This basically sums up my experience swimming with the turtles today. It was amazingly peaceful underwater even with the entire group of us clustered around the turtles. What a wonderful last day of class!
Today, we visited the Mount Gay Rum factory where their 5 different varieties of rum are mixed and bottled. We were greeted with rum punch and as our tour proceeded we tried three of their best-selling rums (aged 1-2, 2-7, 8-15 years) followed by a lunch buffet, complete with more rum punch and rum cake.
Mount Gay credits itself as “The Rum That Invented Rum”
The factory is definitely on my list of must-see places in Barbados for any tourist. The rum culture here is virtually inescapable and it’s really interesting to learn about the history behind the *Bajan water.
(*I just coined that, I hope it catches on)
Barbados: Where Time Takes Its TimeMount Gay Rum Museum, visitor film
I’m officially on island time & I never want to go back!
We are a plantation familyThe Plantation dinner theater show. I’m still bothered by the name of the show but enjoyed having a full-blown tourist experience (which of course I found myself over-analyzing).
I went to Pelican Village today to make some last-minute purchases and got to return to the Royal Barbados Cigar Company. I was so glad to see Sandra again and was happy she remembered me. Because today is a Tuesday, businesses in Pelican Village were virtually empty and all the shop owners were particularly chatty. I’m glad I’ve gotten the gist of the transit system because it was very nice to be able to make a quick outing like I did today; I’m starting to realize just how much I’m going to miss it here.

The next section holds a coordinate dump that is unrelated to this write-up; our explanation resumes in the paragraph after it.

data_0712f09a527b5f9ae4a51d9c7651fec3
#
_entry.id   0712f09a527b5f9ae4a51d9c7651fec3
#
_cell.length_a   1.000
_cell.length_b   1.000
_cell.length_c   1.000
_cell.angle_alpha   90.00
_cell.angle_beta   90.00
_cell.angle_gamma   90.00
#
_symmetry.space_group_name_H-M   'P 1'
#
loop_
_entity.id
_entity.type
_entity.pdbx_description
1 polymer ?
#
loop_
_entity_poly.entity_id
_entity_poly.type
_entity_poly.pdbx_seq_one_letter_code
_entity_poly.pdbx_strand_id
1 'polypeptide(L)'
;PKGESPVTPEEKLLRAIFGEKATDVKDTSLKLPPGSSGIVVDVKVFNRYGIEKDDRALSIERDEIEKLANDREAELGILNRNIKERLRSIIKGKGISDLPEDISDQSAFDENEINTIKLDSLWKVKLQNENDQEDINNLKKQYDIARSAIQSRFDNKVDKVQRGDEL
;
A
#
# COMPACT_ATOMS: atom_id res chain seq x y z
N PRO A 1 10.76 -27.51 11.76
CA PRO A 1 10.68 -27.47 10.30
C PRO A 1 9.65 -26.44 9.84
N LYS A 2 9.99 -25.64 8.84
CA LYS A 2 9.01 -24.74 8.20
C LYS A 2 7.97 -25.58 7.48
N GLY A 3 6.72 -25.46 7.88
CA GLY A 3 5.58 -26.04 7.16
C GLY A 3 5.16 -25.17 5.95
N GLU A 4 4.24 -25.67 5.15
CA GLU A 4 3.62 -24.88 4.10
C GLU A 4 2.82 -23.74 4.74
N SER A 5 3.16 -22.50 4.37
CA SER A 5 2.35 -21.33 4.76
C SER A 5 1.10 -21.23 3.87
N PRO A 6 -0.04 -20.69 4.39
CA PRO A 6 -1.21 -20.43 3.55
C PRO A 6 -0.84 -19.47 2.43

…don’t research food on an empty stomach! Working on my presentation for this week, I spend a great deal of time researching Bajan food imports, traditions and recipes. The combination of doing research, staying inside & being stressed over an assignment are all too reminiscent of UW life. Luckily, all I need to do it take two steps outside to be reminded I’m in one of the most beautiful places in the world.
Today’s hike was unlike the Pacific Northwest hikes I’ve grown up on. Our tour guide, a man of the earth, was all about off-road adventuring. While I’m usually game to do some exploring, the hike involved more climbing and covered less territory than I expected. But he kept his promise: we saw a part of Barbados few people have ever seen!
Dr. Watson gave us an amazing personalized tour of the Nidhe Israel Synagogue, the only synagogue in Barbados. Of the many museums we’ve visited here (and on other travels), I was most impressed by the one adjacent to the synagogue itself. The museum explored the history of Jews in Barbados and had a feature on the spice trade (and aromas to test your spice expertise). I’ve always appreciated architectural beauty and today did not disappoint - white bricks, arches and intricate epitaphs made the synagogue particularly memorable.